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Arrived in Britain:
Place of Birth:
Walter Brunner was born in Vienna in 1922. His father was a commercial traveller born in Lackenbach and his mother was a descendant of the Chatam Sopher. She had 2 sisters and 2 brothers. His father served in WWI. The family belonged to the very orthodox community in Vienna and attended the Shiffe Shul, whose Rabbi was Rabbi Furst and then Rabbi Baumgarten. Walter’s father was a commercial traveller, selling weighing machines and they lived in the 9th district, which was not the Jewish area. They were in a small 3 roomed third floor apartment in a house which housed 12 families. Some neighbours were decent and some were antisemitic. The family were very poor and they let out one of their 3 rooms to earn rent. In 1934 his mother took over a milk shop in St Heit Gasse in the 2nd district, selling kosher milk and cheese to try to help finances. Walter would help before school. Walter had an older sister and a younger brother.
He attended a non-Jewish School – the Schubert School and had to attend on Saturday but did not write. He then went to a Gynmasium in the 1st district for two years but failed Latin and went to another school. He attended the Talmud Torah in the afternoons in the 2nd district and belonged to Agudah. His sister attended Maccabi. At 14 he was sent to the Nitra Yeshiva in Czechoslovakia and studied there for 2 years. He returned home for Pesach and Rosh Hashanah. He revered the Rov of that Yeshiva which held c250 boys. The Rov was killed during the war. He did not return home for Pesach 1938 because of the Anschluss and instead arrangements were made by his relation Rabi Schonfeld for Walter to come to England. He flew since he could not go through Germany. He came alone in August 1938 and spent two days with Rabbi Schonfeld before going to Gateshead Yeshivah.
The Yeshivah at that time had about 30 English boys. Walter spent the first month in hospital with scarlet fever and was very isolated since he could speak no English. He stayed with a family for 2 weeks to recuperate and then returned to the Yeshiva. They ate in a communal dining room but for Shabbos he went to Sunderland and ate with the Brazil family. Over the next year c30 refugees joined them at the Yeshiva, brought over by Rabbi Schonfeld. Walter’s father was brought over in August 1939 after Walter’s mother had died and he stayed with a family in Gateshead. In 1940 Walter and his father came to Manchester, where his father went into an old people's home and Walter went to work as a raincoat machinist to earn some money to keep his father. He stayed in Cassel-Fox Hostel, which was run on Orthodox lines. There were about 35 boys there from Austria and Germany, many brought over by Rabbi Schonfeld.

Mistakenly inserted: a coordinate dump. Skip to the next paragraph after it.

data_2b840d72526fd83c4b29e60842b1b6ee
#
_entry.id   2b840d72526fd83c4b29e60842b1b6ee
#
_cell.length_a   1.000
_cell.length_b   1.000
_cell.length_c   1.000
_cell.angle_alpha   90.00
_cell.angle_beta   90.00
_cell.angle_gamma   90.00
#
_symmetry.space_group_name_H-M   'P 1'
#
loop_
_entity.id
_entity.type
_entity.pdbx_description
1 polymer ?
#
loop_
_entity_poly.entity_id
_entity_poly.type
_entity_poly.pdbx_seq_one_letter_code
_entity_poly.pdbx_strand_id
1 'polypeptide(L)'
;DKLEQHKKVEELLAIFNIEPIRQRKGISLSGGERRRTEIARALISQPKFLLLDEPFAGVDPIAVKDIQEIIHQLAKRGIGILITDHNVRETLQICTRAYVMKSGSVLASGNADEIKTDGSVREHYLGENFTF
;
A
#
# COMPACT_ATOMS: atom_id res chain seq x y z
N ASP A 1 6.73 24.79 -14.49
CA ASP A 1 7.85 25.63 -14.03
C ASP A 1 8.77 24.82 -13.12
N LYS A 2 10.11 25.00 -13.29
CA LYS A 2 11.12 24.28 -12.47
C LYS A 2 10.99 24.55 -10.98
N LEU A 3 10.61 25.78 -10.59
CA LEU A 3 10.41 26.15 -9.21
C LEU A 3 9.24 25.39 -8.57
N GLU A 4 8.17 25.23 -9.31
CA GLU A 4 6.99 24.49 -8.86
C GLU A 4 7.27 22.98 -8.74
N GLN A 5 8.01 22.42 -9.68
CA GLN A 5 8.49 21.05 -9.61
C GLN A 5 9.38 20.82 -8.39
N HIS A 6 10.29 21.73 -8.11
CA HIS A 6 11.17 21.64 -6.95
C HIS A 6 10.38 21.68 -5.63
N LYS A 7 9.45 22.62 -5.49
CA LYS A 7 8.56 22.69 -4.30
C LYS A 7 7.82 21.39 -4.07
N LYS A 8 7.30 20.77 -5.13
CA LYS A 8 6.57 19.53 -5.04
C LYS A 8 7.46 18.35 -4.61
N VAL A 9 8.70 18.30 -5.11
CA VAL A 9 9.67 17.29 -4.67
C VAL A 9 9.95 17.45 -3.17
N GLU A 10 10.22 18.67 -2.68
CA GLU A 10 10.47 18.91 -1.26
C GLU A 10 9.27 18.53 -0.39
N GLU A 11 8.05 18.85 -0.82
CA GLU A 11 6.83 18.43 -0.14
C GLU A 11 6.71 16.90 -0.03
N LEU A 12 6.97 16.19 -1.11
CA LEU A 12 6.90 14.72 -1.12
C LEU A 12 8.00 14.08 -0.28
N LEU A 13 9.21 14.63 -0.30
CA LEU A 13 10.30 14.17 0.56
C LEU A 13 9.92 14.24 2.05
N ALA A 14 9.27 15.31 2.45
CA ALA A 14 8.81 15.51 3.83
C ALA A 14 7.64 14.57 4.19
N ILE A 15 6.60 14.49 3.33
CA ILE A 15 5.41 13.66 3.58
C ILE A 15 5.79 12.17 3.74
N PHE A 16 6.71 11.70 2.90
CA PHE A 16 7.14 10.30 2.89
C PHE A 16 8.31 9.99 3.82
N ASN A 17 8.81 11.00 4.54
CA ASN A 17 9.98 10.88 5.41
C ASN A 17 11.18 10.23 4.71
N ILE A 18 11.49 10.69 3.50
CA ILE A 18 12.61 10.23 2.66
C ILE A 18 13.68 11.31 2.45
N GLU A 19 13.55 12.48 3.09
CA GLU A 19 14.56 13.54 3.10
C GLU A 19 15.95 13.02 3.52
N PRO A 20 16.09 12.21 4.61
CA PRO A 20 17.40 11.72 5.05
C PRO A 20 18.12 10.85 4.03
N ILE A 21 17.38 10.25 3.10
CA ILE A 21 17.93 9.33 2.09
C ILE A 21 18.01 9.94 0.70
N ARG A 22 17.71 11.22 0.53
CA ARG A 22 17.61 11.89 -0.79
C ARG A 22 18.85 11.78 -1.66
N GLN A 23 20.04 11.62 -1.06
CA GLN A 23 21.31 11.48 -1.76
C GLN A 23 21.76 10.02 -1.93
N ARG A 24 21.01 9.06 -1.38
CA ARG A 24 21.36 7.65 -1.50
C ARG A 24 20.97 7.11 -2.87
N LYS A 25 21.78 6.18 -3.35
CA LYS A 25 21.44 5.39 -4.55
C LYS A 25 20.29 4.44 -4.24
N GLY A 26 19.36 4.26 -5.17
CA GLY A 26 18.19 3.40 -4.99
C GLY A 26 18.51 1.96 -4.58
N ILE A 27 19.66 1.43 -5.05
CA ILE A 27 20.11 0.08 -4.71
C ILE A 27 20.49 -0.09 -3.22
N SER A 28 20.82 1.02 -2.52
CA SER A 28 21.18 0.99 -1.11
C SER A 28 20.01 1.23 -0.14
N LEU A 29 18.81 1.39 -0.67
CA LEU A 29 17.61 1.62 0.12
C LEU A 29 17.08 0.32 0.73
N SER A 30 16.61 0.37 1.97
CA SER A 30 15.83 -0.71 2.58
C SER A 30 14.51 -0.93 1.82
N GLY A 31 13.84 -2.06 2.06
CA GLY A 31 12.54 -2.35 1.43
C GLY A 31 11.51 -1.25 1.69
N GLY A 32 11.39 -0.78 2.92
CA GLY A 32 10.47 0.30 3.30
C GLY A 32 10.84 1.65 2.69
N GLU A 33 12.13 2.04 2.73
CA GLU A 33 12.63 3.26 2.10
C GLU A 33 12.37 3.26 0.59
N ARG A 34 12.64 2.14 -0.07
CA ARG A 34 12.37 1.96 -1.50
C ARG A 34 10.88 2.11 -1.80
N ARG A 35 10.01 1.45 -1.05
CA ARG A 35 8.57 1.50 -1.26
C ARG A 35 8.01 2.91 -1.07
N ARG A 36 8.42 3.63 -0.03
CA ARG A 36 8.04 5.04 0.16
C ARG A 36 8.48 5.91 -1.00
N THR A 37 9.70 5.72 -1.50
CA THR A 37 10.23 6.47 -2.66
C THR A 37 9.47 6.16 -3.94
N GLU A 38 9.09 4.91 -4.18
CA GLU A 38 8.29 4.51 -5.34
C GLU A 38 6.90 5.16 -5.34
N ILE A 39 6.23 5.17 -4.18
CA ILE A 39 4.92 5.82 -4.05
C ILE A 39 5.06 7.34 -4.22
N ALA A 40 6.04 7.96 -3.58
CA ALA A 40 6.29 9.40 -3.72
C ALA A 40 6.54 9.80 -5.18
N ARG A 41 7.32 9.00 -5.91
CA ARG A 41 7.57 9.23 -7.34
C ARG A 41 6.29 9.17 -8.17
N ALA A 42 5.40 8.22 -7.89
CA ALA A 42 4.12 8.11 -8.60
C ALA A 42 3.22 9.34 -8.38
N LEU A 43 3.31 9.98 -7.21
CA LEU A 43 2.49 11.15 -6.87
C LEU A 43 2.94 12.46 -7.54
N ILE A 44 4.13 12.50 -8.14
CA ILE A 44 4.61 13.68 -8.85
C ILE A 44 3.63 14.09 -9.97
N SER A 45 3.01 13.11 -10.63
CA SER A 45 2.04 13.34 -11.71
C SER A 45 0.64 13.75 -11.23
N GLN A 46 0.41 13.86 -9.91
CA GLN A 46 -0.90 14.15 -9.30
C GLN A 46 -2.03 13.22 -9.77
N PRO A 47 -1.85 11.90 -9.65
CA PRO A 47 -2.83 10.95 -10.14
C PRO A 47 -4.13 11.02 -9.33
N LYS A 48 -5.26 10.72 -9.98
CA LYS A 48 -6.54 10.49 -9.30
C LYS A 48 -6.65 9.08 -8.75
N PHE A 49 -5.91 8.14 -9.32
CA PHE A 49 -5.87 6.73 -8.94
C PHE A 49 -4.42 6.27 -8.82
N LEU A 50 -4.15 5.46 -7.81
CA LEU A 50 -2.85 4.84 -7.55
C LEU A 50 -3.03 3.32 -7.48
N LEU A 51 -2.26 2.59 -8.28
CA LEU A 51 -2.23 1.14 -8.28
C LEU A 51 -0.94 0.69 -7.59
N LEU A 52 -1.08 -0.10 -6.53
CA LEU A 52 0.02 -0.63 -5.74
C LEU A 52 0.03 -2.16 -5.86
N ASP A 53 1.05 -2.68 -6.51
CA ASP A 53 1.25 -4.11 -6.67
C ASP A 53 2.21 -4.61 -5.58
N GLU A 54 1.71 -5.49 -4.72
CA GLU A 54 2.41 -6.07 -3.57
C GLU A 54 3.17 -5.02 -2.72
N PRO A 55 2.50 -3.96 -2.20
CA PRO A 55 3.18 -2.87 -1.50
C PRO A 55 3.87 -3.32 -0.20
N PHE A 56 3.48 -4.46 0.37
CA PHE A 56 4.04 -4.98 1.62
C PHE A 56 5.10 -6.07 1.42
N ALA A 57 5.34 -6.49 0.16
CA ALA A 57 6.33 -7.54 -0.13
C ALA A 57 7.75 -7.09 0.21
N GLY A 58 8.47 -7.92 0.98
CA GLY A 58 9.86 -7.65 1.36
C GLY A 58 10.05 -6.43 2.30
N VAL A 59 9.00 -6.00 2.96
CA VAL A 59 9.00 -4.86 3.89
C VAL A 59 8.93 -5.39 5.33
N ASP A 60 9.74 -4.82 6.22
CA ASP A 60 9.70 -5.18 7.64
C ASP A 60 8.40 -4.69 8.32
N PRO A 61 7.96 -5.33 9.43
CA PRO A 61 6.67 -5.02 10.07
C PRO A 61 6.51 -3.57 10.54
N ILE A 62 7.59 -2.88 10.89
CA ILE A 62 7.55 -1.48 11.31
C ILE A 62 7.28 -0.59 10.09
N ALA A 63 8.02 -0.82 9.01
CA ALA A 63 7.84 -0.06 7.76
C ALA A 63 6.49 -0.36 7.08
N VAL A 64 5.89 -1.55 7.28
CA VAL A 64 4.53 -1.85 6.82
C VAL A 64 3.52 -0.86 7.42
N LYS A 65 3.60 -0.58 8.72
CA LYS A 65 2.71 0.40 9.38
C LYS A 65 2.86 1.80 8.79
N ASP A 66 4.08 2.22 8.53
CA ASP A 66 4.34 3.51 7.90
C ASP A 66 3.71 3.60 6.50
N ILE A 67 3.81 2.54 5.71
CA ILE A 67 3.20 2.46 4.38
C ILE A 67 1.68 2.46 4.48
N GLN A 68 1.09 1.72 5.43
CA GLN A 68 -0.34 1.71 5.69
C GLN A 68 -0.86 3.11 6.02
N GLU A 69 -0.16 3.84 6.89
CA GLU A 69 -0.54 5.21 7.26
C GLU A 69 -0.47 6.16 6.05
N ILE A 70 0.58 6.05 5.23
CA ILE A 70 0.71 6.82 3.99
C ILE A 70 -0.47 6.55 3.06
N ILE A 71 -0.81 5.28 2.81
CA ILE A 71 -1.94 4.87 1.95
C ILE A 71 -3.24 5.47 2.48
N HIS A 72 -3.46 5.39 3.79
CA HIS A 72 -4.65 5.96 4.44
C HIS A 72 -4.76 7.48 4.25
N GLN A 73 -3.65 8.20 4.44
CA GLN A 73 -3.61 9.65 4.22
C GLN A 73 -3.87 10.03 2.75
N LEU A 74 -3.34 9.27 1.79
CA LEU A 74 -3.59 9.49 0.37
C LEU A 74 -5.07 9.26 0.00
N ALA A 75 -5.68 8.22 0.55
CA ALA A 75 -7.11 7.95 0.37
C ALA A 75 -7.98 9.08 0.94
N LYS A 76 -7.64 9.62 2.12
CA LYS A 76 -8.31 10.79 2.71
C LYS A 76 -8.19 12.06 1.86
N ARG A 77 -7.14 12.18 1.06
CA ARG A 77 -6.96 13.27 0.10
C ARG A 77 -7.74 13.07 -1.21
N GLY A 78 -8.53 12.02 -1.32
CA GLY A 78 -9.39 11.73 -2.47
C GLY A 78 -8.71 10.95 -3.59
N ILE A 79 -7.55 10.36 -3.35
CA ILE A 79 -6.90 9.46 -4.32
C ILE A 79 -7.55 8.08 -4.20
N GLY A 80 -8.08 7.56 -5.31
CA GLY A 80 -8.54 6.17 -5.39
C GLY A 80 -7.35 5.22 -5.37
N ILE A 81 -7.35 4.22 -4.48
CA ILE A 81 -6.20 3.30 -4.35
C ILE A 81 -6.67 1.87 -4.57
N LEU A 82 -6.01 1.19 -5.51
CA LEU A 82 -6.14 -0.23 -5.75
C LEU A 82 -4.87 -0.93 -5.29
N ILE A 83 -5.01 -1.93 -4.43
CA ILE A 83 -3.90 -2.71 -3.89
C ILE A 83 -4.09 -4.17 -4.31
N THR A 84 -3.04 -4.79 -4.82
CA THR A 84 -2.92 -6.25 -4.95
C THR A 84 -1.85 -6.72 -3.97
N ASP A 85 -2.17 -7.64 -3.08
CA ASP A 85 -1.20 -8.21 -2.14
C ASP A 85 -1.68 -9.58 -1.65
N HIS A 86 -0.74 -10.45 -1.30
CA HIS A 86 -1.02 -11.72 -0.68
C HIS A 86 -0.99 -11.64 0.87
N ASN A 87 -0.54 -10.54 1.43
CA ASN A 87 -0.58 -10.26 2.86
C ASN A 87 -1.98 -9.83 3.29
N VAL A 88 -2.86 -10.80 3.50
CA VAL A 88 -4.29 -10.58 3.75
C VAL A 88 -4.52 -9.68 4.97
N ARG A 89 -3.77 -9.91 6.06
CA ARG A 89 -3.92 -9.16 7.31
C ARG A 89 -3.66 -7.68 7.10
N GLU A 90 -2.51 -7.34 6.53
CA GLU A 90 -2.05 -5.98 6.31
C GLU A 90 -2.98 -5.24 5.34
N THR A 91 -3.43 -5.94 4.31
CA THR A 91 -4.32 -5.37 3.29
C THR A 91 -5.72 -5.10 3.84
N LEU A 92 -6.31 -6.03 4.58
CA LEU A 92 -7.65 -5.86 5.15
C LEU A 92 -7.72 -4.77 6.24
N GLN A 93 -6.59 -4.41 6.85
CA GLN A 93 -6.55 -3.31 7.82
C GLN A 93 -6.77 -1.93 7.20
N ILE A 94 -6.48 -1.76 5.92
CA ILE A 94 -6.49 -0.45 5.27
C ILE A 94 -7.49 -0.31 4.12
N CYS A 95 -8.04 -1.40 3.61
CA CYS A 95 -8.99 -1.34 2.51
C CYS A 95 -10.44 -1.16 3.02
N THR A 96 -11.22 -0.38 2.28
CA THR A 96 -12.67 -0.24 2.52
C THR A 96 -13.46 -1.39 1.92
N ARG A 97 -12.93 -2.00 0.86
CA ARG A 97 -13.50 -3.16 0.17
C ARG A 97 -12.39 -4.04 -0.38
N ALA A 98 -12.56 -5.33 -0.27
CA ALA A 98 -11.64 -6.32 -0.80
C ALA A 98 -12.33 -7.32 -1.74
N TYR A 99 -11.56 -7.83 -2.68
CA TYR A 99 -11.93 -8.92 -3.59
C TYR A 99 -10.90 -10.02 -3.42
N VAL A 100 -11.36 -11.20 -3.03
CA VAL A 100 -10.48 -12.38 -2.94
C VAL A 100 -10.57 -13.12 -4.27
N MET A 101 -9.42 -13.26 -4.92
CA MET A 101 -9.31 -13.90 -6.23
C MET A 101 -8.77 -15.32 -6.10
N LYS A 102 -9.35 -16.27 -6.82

In 1940 Walter was interned in Wharf Mill, then Priest Heath, Whitchurch and then in Hutchinson Camp on the Isle of Man. His father was also interned and his brother who had come over on the Kindertransport was sent to Australia. Walter was in a kosher house on the Isle of Man with c.29 others. Schonfeld arranged that they received acceptable provisions, which they cooked themselves. They also were allowed seforim and books and they had shiurim and learnt. Walter also took a tailoring course. He was there one year. Whilst there he met his future father-in-law, Mr Shreiber, who introduced him to his daughter on their release. Walter married Malka in November 1942 in London Hadass. She was from Vienna and was a distant cousin of the Chatam Sopher.
After release from internment Walter became a cutter in a tailoring firm and undertook night time fire watching. Then he worked as an outdoor cutter for Mrs Segal, manufacturing bags and then started on his own. He and Malka lived in half a house on Ashbourne Grove. Their first baby was born in 1943 and Walter’s father died 3 days later. In 1944 many Jews evacuated from London because of the flying bombs and Walter and Malka stayed with the Shine’s giving the house to their family from London. They borrowed 100s of stretchers for people to sleep on: there were not enough beds and people slept all over even upstairs in the Machzikei Hadass Shul. They all eventually returned to London. Walter joined the executive of Machzikei Hadass in 1944 and has continued on the executive for 60 years.
Try to help people, people who are in need, try to give some time, give some effort, give some love to the community, to the people, they desperately need it. You might need it as well sometimes so give it now, whilst you can.
The Isle of Man was really very good, we were 29 people in our house. We were left in peace. There was no shortage of food, Isle of Man kippers were very good. We got sick of them because we had them every day. Smoked kippers, you know what they are? And there was nothing wrong, the sun was shining and really … if we wouldn’t have been parted from our family it was almost like a holiday camp. Well, we cooked ourselves. We got flour and eggs and so on and we had to cook ourselves. I don’t mean each person, but one was cooking for the whole household, for everybody, we had 29 people in the house, we sat together, ate together. There were no complaints whatsoever, in actual fact I think, people were taken out to pictures once in four weeks. I learnt here tailoring to make ladies coats and costumes.